As we approach another Easter, and prepare to tell again the story of the death and resurrection of Jesus, what message will we give about the reasons for the events of that momentous week ?

For many preachers I suspect the temptation will be to turn to the familiar message that “God so loved the world …” and to avoid getting involved in the politics of the events of Holy Week.  But I believe this would be a mistake. 

My first reason for saying this is because I believe that, as Richard Rohr reminds us, in the events of the first Easter ‘Jesus was not changing God’s mind about us; he was changing our minds about God.’ The Cross is not a mechanism by which a wrathful God avoids punishing a broken creation but a demonstration of God’s love.   In the events of Easter we see God experiencing at first-hand what it means to be a victim.

And so there’s much at stake in our Easter proclamation.  Our view of the Cross affects our picture of God, and our picture of God in turn affects our dealings with others.  If the Cross is indeed all about turning God from punishment to forgiveness we end up with a very different picture of God than if it is about demonstrating that in fact God has loved us all along.  And this difference manifests itself in history, for as Rohr writes:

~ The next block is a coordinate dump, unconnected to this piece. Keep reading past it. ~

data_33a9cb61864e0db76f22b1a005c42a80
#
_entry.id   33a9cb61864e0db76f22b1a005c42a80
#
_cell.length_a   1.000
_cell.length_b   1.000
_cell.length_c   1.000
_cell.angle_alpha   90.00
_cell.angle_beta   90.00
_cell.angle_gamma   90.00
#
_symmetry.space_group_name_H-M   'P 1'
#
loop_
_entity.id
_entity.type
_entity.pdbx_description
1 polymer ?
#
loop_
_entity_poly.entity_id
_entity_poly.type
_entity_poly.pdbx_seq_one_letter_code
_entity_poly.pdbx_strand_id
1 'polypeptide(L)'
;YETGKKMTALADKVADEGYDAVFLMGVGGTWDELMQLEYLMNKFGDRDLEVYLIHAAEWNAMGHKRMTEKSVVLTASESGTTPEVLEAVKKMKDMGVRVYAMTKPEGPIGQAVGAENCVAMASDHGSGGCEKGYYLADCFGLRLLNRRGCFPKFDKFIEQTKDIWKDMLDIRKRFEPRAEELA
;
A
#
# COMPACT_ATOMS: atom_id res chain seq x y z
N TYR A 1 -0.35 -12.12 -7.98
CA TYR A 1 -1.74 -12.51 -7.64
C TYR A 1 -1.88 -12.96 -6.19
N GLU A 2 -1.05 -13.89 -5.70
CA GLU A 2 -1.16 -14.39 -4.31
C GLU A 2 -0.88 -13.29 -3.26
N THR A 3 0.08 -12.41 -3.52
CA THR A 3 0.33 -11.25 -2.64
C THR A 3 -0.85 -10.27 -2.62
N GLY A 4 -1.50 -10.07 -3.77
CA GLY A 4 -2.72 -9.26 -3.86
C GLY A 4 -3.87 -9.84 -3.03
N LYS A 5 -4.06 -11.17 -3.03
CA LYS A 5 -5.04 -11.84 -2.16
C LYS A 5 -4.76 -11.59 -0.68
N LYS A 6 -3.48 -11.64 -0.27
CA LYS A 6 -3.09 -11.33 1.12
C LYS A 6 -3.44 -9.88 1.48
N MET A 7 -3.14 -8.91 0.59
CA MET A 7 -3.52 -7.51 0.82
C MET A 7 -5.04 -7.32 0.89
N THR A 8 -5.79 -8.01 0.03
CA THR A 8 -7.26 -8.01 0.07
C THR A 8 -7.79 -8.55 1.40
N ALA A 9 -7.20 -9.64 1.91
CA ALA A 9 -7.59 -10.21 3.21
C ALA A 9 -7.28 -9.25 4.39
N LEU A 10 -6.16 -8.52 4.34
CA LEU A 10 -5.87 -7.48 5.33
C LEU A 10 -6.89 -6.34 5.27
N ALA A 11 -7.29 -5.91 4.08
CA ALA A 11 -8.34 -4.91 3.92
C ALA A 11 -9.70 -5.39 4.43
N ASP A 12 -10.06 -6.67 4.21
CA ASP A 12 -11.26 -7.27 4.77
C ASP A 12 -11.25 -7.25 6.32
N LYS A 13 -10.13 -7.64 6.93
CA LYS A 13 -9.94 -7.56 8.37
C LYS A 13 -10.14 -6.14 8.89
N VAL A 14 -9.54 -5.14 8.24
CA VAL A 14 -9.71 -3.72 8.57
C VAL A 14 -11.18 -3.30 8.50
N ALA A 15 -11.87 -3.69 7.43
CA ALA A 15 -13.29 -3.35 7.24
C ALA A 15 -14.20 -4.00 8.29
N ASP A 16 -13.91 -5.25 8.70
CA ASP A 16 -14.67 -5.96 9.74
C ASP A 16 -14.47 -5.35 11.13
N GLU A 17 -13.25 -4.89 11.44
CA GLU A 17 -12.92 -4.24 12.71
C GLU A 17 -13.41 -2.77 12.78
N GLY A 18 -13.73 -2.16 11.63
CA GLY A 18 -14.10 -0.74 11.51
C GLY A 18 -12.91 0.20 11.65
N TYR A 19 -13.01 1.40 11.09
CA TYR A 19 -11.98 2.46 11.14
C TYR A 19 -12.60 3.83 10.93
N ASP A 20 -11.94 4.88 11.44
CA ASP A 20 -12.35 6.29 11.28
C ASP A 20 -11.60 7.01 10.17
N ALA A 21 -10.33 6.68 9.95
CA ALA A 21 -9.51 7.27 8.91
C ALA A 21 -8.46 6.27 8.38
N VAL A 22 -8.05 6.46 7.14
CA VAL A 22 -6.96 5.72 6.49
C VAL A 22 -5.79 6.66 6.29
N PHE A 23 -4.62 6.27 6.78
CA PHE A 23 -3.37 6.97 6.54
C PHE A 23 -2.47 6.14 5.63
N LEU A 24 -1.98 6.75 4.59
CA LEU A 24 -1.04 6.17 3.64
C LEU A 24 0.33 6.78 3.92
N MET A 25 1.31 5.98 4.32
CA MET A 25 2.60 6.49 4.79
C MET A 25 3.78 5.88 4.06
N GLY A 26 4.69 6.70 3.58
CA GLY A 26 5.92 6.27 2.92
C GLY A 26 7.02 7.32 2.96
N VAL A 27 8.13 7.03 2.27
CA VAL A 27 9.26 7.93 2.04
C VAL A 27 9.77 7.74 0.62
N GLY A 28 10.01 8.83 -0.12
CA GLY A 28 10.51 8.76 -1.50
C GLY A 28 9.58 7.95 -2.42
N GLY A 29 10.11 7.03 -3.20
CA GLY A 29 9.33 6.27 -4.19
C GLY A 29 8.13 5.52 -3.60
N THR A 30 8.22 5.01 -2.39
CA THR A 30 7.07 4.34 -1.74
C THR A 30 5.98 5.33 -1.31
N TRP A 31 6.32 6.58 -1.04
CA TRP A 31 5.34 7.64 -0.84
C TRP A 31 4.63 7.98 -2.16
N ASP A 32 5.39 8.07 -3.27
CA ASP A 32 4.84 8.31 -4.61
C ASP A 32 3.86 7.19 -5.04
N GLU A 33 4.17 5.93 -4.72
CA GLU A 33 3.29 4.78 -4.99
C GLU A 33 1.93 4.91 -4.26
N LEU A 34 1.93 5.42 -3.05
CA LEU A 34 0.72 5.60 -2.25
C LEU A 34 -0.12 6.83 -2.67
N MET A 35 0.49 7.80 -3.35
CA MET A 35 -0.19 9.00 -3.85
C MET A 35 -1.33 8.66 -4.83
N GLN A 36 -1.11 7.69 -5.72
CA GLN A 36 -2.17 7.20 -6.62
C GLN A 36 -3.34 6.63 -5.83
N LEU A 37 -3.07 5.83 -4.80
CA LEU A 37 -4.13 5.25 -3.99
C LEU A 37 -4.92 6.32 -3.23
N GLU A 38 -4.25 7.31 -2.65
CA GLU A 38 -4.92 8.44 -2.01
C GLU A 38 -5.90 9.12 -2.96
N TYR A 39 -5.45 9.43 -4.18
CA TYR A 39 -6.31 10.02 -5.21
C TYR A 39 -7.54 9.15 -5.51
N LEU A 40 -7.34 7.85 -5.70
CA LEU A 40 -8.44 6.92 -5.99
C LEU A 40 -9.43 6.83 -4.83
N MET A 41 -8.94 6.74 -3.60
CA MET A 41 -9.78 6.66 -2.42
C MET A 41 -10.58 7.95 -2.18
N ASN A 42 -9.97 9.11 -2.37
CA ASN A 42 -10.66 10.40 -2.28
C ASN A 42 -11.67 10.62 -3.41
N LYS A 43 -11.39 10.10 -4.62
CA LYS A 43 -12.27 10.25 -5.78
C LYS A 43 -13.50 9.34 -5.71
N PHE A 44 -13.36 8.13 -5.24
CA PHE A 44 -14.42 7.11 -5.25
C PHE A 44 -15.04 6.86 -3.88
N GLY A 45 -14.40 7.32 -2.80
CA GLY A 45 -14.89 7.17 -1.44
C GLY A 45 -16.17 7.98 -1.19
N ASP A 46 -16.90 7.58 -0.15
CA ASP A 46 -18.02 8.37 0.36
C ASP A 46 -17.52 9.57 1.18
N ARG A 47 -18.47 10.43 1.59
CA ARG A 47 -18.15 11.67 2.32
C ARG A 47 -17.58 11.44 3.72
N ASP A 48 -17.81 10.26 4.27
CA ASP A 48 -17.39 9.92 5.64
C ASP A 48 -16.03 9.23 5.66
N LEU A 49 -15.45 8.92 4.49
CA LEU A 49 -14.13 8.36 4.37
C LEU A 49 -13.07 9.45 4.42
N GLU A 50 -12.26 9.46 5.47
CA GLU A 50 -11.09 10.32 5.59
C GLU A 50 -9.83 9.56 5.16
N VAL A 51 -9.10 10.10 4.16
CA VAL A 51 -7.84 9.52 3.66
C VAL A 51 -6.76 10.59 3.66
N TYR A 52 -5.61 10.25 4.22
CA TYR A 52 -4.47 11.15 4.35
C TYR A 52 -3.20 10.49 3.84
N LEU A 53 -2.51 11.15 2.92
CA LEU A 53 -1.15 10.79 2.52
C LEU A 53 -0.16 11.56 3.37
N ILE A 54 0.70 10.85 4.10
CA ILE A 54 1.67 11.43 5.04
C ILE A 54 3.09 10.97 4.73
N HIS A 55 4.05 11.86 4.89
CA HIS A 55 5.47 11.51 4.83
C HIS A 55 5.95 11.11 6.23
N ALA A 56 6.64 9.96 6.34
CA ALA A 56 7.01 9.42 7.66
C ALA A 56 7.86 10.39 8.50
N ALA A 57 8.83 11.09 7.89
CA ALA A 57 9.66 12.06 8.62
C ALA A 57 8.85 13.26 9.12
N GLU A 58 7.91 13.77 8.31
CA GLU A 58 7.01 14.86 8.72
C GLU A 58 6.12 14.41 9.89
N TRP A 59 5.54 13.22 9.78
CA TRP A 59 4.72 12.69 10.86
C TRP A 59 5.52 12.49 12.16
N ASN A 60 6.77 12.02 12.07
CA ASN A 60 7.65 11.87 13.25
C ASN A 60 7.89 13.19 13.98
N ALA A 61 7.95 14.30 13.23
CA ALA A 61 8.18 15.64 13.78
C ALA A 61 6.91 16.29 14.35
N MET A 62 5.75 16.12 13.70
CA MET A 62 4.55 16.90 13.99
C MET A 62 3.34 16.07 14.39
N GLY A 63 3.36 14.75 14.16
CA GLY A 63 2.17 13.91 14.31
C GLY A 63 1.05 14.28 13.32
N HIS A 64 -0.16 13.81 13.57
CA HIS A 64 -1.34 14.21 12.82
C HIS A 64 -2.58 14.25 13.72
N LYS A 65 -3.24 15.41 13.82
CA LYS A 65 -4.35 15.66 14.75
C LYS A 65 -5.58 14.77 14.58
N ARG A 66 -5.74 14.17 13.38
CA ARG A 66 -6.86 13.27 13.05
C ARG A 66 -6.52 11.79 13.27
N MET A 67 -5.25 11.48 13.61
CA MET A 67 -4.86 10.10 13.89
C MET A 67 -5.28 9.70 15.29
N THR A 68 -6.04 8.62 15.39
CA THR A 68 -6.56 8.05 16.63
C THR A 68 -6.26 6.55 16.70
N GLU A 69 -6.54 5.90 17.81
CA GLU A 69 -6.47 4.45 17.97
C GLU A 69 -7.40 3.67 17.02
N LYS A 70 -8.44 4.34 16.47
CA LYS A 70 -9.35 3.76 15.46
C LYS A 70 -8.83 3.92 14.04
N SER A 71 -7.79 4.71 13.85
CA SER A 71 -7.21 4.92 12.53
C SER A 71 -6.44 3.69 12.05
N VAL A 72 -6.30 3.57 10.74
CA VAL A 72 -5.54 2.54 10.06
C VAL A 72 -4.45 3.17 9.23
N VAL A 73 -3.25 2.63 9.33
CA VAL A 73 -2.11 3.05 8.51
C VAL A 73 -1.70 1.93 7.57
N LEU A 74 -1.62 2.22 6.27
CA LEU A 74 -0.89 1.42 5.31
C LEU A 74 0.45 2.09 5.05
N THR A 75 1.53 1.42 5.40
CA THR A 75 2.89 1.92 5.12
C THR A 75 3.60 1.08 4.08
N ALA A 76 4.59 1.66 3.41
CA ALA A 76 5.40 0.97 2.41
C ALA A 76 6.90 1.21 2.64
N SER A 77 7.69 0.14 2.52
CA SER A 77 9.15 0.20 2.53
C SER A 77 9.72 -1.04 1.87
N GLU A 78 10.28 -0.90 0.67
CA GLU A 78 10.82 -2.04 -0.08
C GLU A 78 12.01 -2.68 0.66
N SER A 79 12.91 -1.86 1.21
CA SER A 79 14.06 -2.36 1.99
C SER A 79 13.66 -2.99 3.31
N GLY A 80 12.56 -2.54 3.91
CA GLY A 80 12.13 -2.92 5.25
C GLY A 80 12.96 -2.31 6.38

If God and Jesus are not violent or vindictive, then our excuse for the same is forever taken away from us. If God is punitive and torturing, then we have permission to do the same.  Thus grew much of the church’s violent history.

My second reason for suggesting that we turn from over-spiritualising the Easter story is because I believe that it is not God who brought about the death of Jesus, but human beings.    As Mennonite scholar J Denny Weaver puts it:

Jesus was not a passive victim, whose purpose was to get himself killed in order to satisfy a big cosmic legal requirement. Rather, Jesus was an activist, whose mission was to make the rule of God visible. And his acts demonstrated what the reign of God looked like … And when Jesus made the reign of God visible and present in that way, it was so threatening that the assembled array of evil forces killed him. 

J Denny Weaver, “Violence in Christian Theology” Cross Currents, Summer 2001

Whatever we may believe about the way that God relates to the events of history, there is no avoiding the fact that the death of Jesus was a result of human decisions.  Yet it is very easy for social and political realities to be hidden behind religious rhetoric.  When that happens, oppression becomes “sacrifice” and suffering becomes “duty”.   This Easter, therefore, let’s be honest about the forces that led to the death of Jesus, forces that we continue to see in the world around us, indeed in ourselves, today.

Photo: Peter King

The cross may not have been necessary for God but in human terms it was probably inevitable.   To return to the phrase which I discussed in an earlier post: “Blood had to be spilt”.  This, I believe, is a fundamental truth not about God but about human beings and human societies.   No less in first Century Palestine than in twenty first century Australia, it would seem to be a fundamental truth about the human condition that we seek affirmation for ourselves in the pain of others:

But maybe, there was some need people had to hurt others, some horrible need, that hurting one …  in some way might make others feel safe and good and happy.